So far, no professional engaged found a flaw with my Guzumi.



Correction of further professional mistakes (as are in Cheng Xiaoliu's 2010 book on "Igo Hatsuyoron")

We discuss all the "new" variations, given by Cheng in his 2010 book (as compared with his first 1988 / 2003 book), also correcting some of his oversights.



Stunning professional Tesuji

Michael Redmond was so kind to provide us with some stunning Tesuji, when commenting White's strongest Tenuki-option after my Guzumi.

_________________
The really most difficult Go problem ever: http://igohatsuyoron120.de/index.htm
Igo Hatsuyoron #120 (still unresolved by professionals, maybe solved by three amateurs)

Top
 Profile  
 
Offline
 Post subject: Re: The most difficult problem ever. Igo Hatsuyoron 120
Post #25 Posted: Wed May 13, 2015 6:35 am 
Lives in gote
User avatar

Posts: 699
Liked others: 6
Was liked: 86
Rank: German 1 Kyu
Volume II begins with the treatment of all the professional solutions that are known to us, including their sub-variations.

Herein, you will find all the (sub-) variations that are special to the professional line of play.


"The Evolution of Professionals' Knowledge" explains the historical professional path -- from Fujisawa to Cheng.

_________________
The really most difficult Go problem ever: http://igohatsuyoron120.de/index.htm
Igo Hatsuyoron #120 (still unresolved by professionals, maybe solved by three amateurs)

Top
 Profile  
 
Offline
 Post subject: Re: The most difficult problem ever. Igo Hatsuyoron 120
Post #26 Posted: Wed May 13, 2015 6:53 am 
Lives in gote
User avatar

Posts: 699
Liked others: 6
Was liked: 86
Rank: German 1 Kyu
The second part of Volume II (= part 3 seen overall) discusses the "Evolution of Amateur's Knowledge".


In principle,

-- The History of the Problem's Final Score (1999 - 2011),
-- The Decisive Moment in the Historical Line of Play (2002 - 2007),
-- Guzumi at Top Right (2007 - 2009), and
-- Various Kikashi in the Hanezeki (2007 - 2011; 2014)

can also be found in our 2011 book.

In 2014, Harry revealed some very interesting aspects in one of the "classical" Hanezeki-problems (containg the well-known "basic" shape"), which we explain in detail.


Joachim's Ko-Semeai is not trivial at all.

We encountered massive difficulties in browsing through all the possible variations, in order to "prove" that this Ko-Semeai is no valid option for Black. As "usual" with Dosetsu's masterpiece, Black has one liberty too few to be successful and / or one Ko-threat too few.

Therefore, we tried some kind of "reverse engineering" -- starting with a later moment in these sequences -- for comparative studies in "Joachim's Ko-Semeai -- Putting the Cart Before the Horse (2013 - 2015)". This second, different approach helped us a lot to find mistakes in our earlier sequences.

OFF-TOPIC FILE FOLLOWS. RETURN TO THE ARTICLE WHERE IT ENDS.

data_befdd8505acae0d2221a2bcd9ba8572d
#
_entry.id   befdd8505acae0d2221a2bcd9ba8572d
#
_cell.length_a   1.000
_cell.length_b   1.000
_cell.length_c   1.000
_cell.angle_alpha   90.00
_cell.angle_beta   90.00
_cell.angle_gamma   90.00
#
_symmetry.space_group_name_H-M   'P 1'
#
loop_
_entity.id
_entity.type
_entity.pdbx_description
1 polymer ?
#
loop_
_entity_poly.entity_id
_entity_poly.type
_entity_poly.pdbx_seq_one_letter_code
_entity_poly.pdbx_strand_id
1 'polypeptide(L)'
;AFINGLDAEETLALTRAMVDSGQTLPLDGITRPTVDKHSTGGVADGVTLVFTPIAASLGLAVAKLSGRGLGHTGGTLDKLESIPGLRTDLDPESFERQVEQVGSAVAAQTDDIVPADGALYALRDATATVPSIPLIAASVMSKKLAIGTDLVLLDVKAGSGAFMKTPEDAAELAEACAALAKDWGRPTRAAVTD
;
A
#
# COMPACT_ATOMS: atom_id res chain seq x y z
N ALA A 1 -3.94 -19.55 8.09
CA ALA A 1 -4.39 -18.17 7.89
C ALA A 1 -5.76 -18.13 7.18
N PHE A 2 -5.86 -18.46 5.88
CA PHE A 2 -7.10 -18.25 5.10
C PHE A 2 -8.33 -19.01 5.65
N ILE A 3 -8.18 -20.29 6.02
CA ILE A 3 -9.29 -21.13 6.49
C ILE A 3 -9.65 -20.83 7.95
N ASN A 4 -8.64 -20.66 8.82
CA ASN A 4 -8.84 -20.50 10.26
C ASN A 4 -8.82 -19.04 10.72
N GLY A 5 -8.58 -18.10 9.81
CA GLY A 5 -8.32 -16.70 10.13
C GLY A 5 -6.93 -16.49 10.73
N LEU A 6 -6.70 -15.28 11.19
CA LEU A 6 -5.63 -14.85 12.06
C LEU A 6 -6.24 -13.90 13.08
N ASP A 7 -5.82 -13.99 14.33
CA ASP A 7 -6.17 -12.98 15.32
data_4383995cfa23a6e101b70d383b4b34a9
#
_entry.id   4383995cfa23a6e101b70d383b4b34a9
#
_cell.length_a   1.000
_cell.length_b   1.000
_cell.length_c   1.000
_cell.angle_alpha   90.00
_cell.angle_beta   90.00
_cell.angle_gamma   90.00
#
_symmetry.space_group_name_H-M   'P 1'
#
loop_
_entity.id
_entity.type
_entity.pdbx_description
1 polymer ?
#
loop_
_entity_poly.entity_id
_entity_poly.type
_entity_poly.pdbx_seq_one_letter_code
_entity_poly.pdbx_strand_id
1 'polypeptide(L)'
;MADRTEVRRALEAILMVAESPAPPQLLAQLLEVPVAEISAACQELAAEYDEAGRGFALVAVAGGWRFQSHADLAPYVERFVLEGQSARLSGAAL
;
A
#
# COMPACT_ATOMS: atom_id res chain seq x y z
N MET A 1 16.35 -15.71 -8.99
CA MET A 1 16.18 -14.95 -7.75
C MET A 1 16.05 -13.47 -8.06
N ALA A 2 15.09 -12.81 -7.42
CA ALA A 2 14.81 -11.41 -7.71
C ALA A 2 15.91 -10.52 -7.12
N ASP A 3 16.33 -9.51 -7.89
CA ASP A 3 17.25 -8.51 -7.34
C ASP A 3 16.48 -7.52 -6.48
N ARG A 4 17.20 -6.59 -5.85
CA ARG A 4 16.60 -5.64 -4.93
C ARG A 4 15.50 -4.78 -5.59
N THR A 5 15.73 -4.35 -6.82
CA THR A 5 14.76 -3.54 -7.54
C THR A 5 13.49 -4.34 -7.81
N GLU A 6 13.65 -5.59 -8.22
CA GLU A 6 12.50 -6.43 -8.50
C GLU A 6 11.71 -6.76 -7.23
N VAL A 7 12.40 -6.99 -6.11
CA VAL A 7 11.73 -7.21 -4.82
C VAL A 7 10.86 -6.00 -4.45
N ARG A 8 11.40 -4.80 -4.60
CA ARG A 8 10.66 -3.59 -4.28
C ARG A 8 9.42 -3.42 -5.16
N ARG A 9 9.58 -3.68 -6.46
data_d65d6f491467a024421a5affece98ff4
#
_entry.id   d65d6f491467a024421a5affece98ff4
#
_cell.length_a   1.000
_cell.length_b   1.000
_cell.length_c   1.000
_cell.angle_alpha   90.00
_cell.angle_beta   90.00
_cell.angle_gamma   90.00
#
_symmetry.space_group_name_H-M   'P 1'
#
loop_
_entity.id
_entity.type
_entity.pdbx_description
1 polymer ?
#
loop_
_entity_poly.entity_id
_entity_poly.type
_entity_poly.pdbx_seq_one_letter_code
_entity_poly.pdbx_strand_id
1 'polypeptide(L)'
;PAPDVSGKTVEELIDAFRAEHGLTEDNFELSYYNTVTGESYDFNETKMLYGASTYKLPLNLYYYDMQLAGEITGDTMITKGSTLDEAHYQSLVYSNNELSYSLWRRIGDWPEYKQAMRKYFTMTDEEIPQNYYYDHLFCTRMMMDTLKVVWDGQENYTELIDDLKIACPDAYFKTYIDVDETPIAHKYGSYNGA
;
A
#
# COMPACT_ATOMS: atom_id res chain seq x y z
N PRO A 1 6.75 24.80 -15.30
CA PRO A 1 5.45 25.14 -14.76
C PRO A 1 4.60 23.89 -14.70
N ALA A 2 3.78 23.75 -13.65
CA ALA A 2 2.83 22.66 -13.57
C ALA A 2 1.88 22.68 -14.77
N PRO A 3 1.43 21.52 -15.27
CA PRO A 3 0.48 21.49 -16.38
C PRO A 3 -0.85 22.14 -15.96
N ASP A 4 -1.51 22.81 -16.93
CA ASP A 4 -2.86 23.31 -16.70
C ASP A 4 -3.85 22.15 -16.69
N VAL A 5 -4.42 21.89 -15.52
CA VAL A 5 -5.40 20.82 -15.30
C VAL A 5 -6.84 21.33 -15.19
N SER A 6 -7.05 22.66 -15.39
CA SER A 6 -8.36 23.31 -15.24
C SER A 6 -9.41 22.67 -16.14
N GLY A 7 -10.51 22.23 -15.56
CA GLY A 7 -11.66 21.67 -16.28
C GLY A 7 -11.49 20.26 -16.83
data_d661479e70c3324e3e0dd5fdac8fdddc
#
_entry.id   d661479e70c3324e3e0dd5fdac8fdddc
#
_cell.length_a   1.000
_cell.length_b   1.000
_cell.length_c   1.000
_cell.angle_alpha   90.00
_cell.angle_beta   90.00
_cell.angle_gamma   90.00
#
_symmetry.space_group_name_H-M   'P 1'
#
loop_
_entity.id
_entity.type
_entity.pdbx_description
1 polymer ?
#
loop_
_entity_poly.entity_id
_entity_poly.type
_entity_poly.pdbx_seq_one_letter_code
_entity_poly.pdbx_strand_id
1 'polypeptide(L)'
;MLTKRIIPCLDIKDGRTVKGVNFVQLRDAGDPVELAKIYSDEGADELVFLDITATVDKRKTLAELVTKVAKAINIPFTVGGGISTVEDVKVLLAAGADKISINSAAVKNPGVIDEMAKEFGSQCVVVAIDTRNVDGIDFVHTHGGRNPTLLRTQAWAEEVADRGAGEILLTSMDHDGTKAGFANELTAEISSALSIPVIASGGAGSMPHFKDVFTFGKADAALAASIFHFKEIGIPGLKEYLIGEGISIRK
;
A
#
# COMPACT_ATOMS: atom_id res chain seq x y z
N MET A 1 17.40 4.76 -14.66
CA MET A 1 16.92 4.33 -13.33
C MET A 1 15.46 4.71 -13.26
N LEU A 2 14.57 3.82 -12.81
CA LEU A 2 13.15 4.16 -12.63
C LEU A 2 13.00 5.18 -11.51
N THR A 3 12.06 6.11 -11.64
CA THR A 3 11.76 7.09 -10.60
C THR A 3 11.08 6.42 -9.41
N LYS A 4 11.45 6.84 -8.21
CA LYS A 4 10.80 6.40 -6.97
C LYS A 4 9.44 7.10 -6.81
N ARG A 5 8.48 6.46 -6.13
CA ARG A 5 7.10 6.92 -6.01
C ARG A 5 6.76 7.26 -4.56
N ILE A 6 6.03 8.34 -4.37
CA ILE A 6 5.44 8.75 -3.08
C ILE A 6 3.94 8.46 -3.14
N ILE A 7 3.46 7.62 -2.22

_________________
The really most difficult Go problem ever: http://igohatsuyoron120.de/index.htm
Igo Hatsuyoron #120 (still unresolved by professionals, maybe solved by three amateurs)

Top
 Profile  
 
Offline
 Post subject: Re: The most difficult problem ever. Igo Hatsuyoron 120
Post #27 Posted: Wed May 13, 2015 7:01 am 
Lives in gote
User avatar

Posts: 699
Liked others: 6
Was liked: 86
Rank: German 1 Kyu
The third part of Volume II (= part 4 seen overall) contains further topics.


Amoung the further structural elements of the problem,

-- About Approach-Move Liberties (2009)
-- About Hanezeki (2009; 2015)

can be also found in our 2011 book (in principle).
There is a supplement on Hanezeki, due to Harry's findings, mentioned above.


"About Ko in a Semeai Between Two One-Eyed Groups (2012)" was my first attempt to create a different approach on Joachim's Ko-Semeai, using simplified positions. However, there were some rumours that this chapter might be too mathematical orientated, thus I finally developed "Putting the cart before the horse".


"Igo Hatsuyōron 120 and Go Playing Programs (2009 - 2011)" explains my trials with Many Faces of Go during the investigations in White's Tenuki-variations after my Guzumi.

_________________
The really most difficult Go problem ever: http://igohatsuyoron120.de/index.htm
Igo Hatsuyoron #120 (still unresolved by professionals, maybe solved by three amateurs)

Top
 Profile  
 
Offline
 Post subject: Re: The most difficult problem ever. Igo Hatsuyoron 120
Post #28 Posted: Wed May 13, 2015 7:09 am 
Lives in gote
User avatar

Posts: 699
Liked others: 6
Was liked: 86
Rank: German 1 Kyu
All the contents described above, which has been developed until mid-2013, can be found in our 300th Anniversary Edition "The most difficult problem ever: Igo Hatsuyōron 120" with SmartGo Books.

_________________
The really most difficult Go problem ever: http://igohatsuyoron120.de/index.htm
Igo Hatsuyoron #120 (still unresolved by professionals, maybe solved by three amateurs)

Top
 Profile  
 
Offline
 Post subject: Re: The most difficult problem ever. Igo Hatsuyoron 120
Post #29 Posted: Sat Aug 05, 2017 12:29 am 
Lives in gote
User avatar

Posts: 699
Liked others: 6
Was liked: 86
Rank: German 1 Kyu
A few days ago, Harry Fearnley of our amateur research team found a mistake in our previous solution to Igo Hatsuyoron 120.

Harry revealed an AlphaGo-ish large trade on the board that we hadn't considered before.




Details can be found at our website.


Attachments:
2015_OurSolutionB93.sgf [1.35 KiB]
Downloaded 77 times

_________________
The really most difficult Go problem ever: http://igohatsuyoron120.de/index.htm
Igo Hatsuyoron #120 (still unresolved by professionals, maybe solved by three amateurs)
Top
 Profile  
 
Display posts from previous:  Sort by  
Post new topic Reply to topic  [ 29 posts ]  Go to page Previous  1, 2

All times are UTC - 8 hours [ DST ]


Who is online

Users browsing this forum: No registered users and 1 guest


You cannot post new topics in this forum
You cannot reply to topics in this forum
You cannot edit your posts in this forum
You cannot delete your posts in this forum
You cannot post attachments in this forum

Search for:
Jump to:  
Powered by phpBB © 2000, 2002, 2005, 2007 phpBB Group